“We” Should Not Regulate Homeschooling

The desire to control other people’s ideas and behaviors, particularly when they challenge widely-held beliefs and customs, is one of human nature’s most nefarious tendencies. Socrates was sentenced to death for stepping out of line; Galileo almost was. But such extreme examples are outnumbered by the many more common, pernicious acts of trying to control people by limiting their individual freedom and autonomy. Sometimes these acts target individuals who dare to be different, but often they target entire groups who simply live differently. On both the political right and left, efforts to control others emerge in different flavors of limiting freedom—often with “safety” as the rationale. Whether it’s calls for Muslim registries or homeschool registries, fear of freedom is the common denominator.

A recent example of this was an NPR story that aired last week with the headline, “How Should We Regulate Homeschooling?” Short answer: “We” shouldn’t.

Learning Outside of Schools Is Safe

The episode recycled common claims in favor of increased government control of homeschooling, citing rare instances in which a child could be abused or neglected through homeschooling because of a lack of government oversight. Of course, this concern ignores the rampant abuse children experience by school teachers and staff people in government schools across the country.The idea that officials, who can’t prevent widespread abuse from occurring in public schools, should regulate homeschooling is misguided.

Just last month, for example, two public school teachers in California pleaded guilty to sexually assaulting a student, a public school teacher in New Mexico was convicted of sexually assaulting a second grader after already being convicted of sexually assaulting two fourth graders, two public school employees in Virginia were charged with abusing six, nonverbal special needs students, and the San Diego Unified School District in California is being sued because one of its teachers pleaded guilty to repeated sexual abuse and intimidation of a student.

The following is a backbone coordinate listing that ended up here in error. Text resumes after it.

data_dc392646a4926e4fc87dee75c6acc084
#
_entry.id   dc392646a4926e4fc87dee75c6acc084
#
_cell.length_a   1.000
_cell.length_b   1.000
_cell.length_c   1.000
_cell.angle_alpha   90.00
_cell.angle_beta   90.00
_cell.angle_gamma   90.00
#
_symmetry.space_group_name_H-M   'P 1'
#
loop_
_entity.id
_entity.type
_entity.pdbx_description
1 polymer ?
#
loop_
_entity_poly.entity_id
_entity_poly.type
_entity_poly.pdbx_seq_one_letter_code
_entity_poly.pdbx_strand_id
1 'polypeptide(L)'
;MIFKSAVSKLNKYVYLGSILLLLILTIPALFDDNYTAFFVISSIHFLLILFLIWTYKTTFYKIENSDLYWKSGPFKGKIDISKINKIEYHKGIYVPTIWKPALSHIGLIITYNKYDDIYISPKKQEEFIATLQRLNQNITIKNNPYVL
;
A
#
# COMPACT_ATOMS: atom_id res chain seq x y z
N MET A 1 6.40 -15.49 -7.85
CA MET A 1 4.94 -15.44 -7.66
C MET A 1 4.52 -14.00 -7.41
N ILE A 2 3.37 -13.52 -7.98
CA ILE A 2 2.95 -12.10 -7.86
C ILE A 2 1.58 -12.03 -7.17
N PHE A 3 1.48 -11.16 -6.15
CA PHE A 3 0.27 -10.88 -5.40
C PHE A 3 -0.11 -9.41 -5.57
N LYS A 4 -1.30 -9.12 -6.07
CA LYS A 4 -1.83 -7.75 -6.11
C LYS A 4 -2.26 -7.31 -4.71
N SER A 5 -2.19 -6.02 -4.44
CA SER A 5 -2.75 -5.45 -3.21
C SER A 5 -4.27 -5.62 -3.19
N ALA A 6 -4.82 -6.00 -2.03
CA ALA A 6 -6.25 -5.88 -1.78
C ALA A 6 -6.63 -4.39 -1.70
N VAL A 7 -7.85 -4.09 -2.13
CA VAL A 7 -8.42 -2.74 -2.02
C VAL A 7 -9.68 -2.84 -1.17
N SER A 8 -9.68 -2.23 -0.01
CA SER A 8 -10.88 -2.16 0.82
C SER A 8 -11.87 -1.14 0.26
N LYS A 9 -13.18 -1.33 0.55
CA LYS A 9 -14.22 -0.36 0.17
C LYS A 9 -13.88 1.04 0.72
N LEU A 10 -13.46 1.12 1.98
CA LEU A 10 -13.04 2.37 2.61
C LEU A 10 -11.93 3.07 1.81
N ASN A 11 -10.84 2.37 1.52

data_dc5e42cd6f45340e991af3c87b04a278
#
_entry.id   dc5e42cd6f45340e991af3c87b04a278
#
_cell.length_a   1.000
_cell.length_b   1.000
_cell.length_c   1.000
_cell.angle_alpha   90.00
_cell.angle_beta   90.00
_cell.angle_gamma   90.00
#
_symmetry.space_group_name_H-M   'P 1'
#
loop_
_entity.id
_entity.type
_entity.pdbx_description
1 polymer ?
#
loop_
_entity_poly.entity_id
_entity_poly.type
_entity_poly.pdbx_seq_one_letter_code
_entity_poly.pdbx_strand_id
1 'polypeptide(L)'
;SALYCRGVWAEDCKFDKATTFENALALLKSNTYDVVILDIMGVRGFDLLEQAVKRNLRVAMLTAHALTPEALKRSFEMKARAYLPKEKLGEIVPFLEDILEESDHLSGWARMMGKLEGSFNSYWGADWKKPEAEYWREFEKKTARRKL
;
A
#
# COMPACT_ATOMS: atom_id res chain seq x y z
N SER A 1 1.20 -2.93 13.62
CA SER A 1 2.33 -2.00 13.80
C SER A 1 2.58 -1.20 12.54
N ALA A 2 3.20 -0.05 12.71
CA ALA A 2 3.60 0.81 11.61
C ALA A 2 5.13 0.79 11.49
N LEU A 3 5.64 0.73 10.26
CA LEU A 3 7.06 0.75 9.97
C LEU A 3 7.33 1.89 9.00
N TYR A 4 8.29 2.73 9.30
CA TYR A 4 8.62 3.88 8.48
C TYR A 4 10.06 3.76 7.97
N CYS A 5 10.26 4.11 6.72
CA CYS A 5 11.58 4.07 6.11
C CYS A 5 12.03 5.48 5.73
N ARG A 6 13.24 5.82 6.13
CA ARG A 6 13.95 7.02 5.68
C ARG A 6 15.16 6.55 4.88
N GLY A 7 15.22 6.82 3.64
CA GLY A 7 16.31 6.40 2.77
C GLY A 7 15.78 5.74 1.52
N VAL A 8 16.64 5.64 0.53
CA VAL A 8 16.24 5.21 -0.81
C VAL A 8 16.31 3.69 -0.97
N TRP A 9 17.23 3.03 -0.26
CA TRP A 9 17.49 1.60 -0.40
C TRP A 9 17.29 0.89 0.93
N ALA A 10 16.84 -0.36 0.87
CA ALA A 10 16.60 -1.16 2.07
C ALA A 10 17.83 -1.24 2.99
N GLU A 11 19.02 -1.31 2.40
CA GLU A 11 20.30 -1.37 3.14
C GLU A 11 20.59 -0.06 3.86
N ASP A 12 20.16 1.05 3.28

Child abuse is horrific, regardless of where it takes place; but the idea that government officials, who can’t prevent widespread abuse from occurring in public schools, should regulate homeschooling is misguided. Many parents choose to homeschool because they believe that learning outside of schooling provides a safer, more nurturing, and more academically rigorous educational environment for their children. The top motivator of homeschooling families, according to the most recent data from the US Department of Education, is “concern about the environment of other schools.” Being regulated by the flawed government institution you are fleeing is statism at its worst.

Homeschooling Is Growing

Brian Ray, Ph.D., director of the National Home Education Research Institute, offered strong counterpoints in the otherwise lopsided NPR interview, reminding listeners that homeschooling is a form of private education that should be exempt from government control and offering favorable data on the wellbeing, achievement, and outcomes of homeschooled students.

Homeschooling continues to be a popular option for an increasingly diverse group of families. As its numbers swell to nearly two million US children, the homeschooling population is growing demographically, geographically, socioeconomically, and ideologically heterogeneous. Homeschooling families often reject the standardized, one-size-fits-all curriculum frameworks and pedagogy of public schools and instead customize an educational approach that works best for their child and family.